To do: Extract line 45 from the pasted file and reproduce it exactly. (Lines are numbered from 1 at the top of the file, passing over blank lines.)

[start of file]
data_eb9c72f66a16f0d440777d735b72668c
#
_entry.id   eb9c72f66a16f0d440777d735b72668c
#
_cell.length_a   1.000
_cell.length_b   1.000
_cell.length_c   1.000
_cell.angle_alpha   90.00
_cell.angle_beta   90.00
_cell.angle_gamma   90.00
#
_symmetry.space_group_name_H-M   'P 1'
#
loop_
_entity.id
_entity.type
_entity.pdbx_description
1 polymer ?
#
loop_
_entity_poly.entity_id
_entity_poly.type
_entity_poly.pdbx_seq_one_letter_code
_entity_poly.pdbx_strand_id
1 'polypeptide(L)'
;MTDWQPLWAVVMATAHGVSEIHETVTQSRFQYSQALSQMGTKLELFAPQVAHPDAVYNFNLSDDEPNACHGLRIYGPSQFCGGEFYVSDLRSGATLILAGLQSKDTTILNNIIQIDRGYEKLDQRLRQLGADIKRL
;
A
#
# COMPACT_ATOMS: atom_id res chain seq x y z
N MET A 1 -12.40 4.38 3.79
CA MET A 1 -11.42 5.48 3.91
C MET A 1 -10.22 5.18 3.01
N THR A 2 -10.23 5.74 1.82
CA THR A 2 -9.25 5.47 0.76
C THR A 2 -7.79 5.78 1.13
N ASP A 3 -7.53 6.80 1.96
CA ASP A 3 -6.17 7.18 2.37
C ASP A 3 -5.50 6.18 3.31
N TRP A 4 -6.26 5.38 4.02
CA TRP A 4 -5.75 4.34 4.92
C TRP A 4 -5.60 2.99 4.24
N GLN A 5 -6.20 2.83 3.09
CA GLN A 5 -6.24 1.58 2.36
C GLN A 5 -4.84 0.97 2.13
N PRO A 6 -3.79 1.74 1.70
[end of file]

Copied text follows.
C GLN A 5 -4.84 0.97 2.13